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Psittacosis is a zoonotic disease capable of affecting a wide range of bird species all over the world. Psittacosis is caused by the organism Chlamydophila psittaci, a bacterial species described as a matrix of a virus and a bacterium. Zoonotic diseases such as parrot fever are complicated infectious diseases capable of being transmitted from animal to human; they may be caused by a virus, bacterium (like in the case of parrot fever), a parasite, or a fungus.
In the case of parrot fever, the bacterium chlamydia is typically contracted from infected psittacines, a species of birds including parrots, macaws, cockatiels and budgerigars (commonly known as “budgies”), and passed to humans through contaminated respiratory droplets, bacterial shedding, nasal discharge, fecal matter, among other infectious vehicles. For those who work closely with birds, or interact closely with their avian pets, any case of parrot fever is often tied to the inhalation of dust from droppings or feathers. Though the disease is named “in their honor,” parrot fever is not limited to parrots and psittacines. Other infected birds such as turkeys, pigeons, hens, gulls and wild birds have been traced to the transmission of avian chlamydiosis.
Strains of the chlamydial organism lie dormant or “quiescent” in many birds, and most owners will not see signs or symptoms of the bacterium throughout the bird’s lifetime. Some birds, however, will become diseased with parrot fever when the bacterium becomes activated by lifestyle stressors. Though this theory cannot be proven, instances of parrot fever have been disproportionately observed in birds that have been recently transported to or from boarding facilities, competitions and shows, or brought to a new home.
Birds interacting with new birds may lead to the spread of bacteria. Dietary changes and overbreeding have also been linked to the sudden development of clinical signs of parrot fever. The bird may suddenly stop eating, and may appear confused. Signs of depression may include a cessation in socialization and more time spent with its head tucked beneath a wing. Symptoms may include diarrhea and eye and nasal discharge. Unfortunately, though this is very uncommon, some birds experience sudden death.
Psittacosis (also known as parrot fever, ornithosis, or avian chlamydiosis) is an infectious zoonotic disease capable of being passed from birds to humans.
Birds with parrot fever often display flu-like, generalized symptoms. The bird must be evaluated by a veterinarian as another illness may be at play.
Psittacosis develops due to the presence of the organism C. psittaci. The bacterium may be latent in the bird, and only emerges during a stressful event. Parent birds may pass the organism to their young, and birds may pass the bacterial organism to each other.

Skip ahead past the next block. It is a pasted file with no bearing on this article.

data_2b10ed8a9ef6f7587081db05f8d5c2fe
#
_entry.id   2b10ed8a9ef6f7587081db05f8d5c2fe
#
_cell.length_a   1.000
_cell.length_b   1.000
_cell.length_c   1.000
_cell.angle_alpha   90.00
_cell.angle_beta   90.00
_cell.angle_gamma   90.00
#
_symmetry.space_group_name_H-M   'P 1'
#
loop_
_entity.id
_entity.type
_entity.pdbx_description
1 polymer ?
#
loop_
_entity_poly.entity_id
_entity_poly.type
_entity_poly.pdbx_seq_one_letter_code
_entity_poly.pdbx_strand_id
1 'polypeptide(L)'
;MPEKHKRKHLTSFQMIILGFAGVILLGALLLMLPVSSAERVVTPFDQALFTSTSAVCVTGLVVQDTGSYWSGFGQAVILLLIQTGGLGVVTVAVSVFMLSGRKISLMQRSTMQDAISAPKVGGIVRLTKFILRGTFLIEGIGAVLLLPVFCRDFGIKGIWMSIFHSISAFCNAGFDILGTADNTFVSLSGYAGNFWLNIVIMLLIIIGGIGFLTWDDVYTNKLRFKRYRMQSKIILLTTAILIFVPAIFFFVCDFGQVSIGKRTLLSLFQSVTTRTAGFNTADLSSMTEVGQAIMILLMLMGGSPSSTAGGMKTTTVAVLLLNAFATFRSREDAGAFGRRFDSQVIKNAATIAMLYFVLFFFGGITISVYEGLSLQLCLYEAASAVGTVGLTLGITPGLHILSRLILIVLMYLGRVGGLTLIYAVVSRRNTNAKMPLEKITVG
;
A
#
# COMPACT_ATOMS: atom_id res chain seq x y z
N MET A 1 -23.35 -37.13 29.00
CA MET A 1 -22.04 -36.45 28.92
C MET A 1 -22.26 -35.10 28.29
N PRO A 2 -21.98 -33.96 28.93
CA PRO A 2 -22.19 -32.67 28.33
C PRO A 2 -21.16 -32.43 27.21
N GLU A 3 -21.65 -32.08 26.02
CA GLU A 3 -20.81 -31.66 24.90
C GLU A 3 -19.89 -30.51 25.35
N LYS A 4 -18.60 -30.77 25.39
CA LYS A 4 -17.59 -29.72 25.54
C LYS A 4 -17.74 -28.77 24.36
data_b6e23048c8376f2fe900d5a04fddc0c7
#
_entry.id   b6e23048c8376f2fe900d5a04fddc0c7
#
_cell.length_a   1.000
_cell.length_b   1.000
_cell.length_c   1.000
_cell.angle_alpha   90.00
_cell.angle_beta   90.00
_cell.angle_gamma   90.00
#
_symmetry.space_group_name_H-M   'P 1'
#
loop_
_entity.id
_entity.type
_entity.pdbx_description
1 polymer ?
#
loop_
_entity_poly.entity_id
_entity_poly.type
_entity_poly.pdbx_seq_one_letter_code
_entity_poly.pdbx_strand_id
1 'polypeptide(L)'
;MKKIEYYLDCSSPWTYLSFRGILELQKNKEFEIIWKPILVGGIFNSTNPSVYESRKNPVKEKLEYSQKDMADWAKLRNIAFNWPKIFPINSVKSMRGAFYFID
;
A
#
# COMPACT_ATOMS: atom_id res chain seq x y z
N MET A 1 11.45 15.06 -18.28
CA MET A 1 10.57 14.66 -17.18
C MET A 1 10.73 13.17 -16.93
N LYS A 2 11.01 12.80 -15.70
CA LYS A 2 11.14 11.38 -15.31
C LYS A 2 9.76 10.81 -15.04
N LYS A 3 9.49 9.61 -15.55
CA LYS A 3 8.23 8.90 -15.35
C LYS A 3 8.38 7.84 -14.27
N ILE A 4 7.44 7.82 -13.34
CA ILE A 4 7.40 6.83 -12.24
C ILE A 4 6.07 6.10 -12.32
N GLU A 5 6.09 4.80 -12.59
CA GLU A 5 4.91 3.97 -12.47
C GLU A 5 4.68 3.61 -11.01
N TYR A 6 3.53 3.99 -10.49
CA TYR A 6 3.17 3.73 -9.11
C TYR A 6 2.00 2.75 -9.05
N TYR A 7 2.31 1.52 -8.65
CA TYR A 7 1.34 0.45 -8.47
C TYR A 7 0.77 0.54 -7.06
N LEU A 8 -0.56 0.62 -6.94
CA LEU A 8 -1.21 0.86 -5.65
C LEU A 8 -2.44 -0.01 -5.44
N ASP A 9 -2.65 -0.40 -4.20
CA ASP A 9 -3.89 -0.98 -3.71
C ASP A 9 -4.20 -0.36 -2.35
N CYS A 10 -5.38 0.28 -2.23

Some birds present with severe symptoms, while others will show with mild flu-like symptoms. It is difficult to diagnose parrot fever due to the non-specificity of the illness. An examination, x-ray and blood testing are all important. The most telling signs include a copious amount of discharge from the eyes and nose, and a refusal to eat and drink. In this case, the bird becomes anorexic and dehydrated, and is at risk of sudden death.
Larger parrots will display adverse respiratory symptoms. If a bird dies, it is important to have the bird tested in case of a positive case of parrot fever. Members of the household should seek medical care.
Birds with suspected cases are typically treated with an antibiotic for 30-45 days. During this time, the bird must not be put under any stress, and should continue a veterinary-approved diet. Ask your avian veterinarian how long the bird should be kept apart from other birds and humans. Although psittacosis is capable of being transmitted from birds to humans, it is a rare occurrence. Those who are immunocompromised or elderly are at greater risk of infection, which typically manifests in flu-type symptoms. Accordingly, careful handling of a sick bird is essential to avoid the spread of infection. If you see any of these signs in your bird, seek medical treatment immediately.
If your bird has been diagnosed, the household should be evaluated by a doctor. Infection by C. psittaci comes from inhaling respiratory secretions or excrement. Avoid mouth to bird contact. Some people have died from this disease, so follow-up care is as important for the human as is the bird.
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Can a Bird get completely recovered after getting Psittacosis? Will the bird still a bacterium carrier? Is Doxycycline be the right medical for Psittacosis? Thanks.
July 13, 2018
Avian Chlamydiosis (Psittacosis) is a reportable disease and should be reported to state veterinary service. Doxycycline is a treatment of choice for Psittacosis and is curative when given over a period of six to eight weeks. Psittacosis is a zoonotic disease. Regards Dr Callum Turner DVM www.msdvetmanual.com/poultry/avian-chlamydiosis/overview-of-avian-chlamydiosis
July 13, 2018
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